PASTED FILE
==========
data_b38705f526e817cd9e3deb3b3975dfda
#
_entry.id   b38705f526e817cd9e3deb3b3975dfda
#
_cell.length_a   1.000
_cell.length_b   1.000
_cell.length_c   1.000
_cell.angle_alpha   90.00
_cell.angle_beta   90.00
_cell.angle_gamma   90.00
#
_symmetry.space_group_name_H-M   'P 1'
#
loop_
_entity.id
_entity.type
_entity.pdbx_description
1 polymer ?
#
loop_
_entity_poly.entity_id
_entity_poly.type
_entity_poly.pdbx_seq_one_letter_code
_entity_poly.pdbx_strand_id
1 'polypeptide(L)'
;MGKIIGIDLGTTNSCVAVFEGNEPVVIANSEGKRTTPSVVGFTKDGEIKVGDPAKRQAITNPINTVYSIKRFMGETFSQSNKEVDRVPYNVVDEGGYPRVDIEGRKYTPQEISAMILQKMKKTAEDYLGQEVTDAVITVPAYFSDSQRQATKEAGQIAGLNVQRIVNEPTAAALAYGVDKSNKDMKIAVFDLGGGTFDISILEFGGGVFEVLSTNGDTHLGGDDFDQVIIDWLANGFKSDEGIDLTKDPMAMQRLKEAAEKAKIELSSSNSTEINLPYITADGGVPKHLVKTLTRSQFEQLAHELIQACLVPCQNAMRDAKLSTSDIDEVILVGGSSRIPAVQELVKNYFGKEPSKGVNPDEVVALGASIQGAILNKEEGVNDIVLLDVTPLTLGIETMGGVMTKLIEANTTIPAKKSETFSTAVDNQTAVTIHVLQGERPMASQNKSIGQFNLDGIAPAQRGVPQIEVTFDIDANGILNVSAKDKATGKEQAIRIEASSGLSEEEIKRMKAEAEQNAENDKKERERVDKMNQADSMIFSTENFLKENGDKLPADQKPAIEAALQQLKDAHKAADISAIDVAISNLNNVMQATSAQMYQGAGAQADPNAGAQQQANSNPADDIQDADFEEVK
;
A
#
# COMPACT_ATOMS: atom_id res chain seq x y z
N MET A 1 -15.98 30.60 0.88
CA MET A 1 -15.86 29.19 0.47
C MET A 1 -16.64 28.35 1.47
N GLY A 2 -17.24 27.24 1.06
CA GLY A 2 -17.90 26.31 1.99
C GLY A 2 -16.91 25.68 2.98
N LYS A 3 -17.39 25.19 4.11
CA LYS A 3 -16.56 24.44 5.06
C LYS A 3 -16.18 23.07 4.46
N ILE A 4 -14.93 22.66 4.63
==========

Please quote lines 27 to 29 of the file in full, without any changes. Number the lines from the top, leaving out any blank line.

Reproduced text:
;
A
#